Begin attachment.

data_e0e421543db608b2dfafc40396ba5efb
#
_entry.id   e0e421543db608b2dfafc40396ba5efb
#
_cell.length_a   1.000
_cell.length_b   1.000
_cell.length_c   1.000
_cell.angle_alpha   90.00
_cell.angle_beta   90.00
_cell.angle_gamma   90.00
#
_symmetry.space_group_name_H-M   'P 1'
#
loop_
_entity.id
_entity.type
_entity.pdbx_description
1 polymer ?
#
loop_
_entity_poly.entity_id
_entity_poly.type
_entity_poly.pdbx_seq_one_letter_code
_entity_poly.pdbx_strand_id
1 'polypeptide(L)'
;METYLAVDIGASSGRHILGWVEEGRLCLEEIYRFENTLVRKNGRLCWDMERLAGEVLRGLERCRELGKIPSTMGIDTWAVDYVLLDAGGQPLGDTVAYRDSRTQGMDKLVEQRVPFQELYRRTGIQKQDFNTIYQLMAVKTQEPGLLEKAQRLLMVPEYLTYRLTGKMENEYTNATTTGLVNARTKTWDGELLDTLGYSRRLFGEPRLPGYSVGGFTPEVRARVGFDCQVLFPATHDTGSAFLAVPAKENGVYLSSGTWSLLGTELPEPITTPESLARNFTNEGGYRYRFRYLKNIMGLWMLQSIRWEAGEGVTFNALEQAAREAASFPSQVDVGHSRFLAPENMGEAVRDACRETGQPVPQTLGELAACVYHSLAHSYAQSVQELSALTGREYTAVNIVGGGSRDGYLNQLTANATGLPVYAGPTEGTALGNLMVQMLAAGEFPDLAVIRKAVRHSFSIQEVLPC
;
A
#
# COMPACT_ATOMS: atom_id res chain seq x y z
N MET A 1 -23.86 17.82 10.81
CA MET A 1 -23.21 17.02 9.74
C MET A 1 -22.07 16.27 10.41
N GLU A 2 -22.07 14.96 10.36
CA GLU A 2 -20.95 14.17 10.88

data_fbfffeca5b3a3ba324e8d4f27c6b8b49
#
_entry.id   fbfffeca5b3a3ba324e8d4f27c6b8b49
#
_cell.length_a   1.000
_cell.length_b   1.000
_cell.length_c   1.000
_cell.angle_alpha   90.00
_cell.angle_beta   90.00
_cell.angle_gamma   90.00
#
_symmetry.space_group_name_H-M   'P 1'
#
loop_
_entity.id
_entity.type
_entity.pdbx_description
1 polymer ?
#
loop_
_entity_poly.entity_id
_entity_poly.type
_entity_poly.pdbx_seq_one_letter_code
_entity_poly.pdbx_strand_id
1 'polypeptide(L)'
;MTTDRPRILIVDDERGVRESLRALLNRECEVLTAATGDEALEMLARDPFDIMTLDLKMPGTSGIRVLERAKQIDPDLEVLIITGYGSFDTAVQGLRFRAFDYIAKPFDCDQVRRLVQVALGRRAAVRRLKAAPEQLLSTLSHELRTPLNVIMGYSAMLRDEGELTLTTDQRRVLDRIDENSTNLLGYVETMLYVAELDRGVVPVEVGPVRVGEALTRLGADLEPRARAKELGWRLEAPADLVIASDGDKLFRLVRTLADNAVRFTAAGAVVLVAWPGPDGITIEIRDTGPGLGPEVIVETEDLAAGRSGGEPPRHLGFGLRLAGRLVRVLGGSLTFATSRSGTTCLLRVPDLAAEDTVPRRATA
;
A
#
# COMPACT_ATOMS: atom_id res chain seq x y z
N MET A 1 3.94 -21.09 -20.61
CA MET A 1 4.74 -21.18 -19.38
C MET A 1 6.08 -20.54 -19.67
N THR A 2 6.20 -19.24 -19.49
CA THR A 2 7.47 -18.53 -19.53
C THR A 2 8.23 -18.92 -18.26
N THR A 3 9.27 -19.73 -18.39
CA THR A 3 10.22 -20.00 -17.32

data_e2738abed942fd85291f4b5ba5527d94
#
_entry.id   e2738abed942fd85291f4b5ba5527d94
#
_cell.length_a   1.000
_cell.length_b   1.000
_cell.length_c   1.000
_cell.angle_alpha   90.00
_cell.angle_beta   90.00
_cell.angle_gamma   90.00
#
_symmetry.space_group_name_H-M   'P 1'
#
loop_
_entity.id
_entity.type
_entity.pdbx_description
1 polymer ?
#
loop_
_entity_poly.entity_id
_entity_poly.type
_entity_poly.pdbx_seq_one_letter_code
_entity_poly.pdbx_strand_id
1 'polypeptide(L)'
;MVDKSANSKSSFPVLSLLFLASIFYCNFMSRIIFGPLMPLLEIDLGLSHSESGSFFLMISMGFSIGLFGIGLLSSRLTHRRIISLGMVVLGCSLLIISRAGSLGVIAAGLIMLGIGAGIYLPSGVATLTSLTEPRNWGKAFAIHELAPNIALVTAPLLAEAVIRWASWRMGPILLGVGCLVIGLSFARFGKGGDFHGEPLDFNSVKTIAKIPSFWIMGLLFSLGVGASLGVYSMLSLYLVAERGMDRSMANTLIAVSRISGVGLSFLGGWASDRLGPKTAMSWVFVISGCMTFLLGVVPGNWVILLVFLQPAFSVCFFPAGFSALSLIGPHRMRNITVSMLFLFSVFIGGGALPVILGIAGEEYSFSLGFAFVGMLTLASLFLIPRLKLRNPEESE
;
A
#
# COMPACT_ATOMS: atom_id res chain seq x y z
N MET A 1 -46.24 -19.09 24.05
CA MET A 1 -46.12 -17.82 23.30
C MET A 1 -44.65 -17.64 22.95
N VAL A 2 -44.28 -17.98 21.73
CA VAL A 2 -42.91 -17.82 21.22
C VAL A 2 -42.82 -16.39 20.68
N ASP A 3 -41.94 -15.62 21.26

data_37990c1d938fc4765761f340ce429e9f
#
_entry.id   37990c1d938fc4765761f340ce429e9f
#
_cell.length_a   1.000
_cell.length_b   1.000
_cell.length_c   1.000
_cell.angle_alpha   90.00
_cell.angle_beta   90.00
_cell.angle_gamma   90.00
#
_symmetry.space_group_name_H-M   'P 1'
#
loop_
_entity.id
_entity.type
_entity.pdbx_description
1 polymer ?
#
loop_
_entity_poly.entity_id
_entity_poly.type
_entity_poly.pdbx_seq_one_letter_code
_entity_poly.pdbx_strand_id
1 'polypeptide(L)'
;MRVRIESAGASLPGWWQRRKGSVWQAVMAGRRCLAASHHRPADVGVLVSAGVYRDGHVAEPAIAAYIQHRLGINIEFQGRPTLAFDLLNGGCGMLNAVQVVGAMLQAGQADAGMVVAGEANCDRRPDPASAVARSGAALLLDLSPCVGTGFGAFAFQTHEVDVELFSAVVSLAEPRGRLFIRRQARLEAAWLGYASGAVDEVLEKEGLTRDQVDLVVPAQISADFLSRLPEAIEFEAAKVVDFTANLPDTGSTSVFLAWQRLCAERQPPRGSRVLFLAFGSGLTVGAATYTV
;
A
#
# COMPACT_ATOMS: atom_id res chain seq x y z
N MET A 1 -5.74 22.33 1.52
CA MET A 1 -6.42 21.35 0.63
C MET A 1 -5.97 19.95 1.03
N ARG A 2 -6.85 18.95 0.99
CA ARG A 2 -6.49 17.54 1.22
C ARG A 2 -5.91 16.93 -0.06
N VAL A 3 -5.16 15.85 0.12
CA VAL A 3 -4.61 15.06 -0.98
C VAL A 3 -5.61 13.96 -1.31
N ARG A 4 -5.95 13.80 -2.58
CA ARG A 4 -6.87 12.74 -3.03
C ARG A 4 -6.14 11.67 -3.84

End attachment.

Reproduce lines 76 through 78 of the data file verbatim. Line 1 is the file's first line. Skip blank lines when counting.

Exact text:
_entry.id   e2738abed942fd85291f4b5ba5527d94
#
_cell.length_a   1.000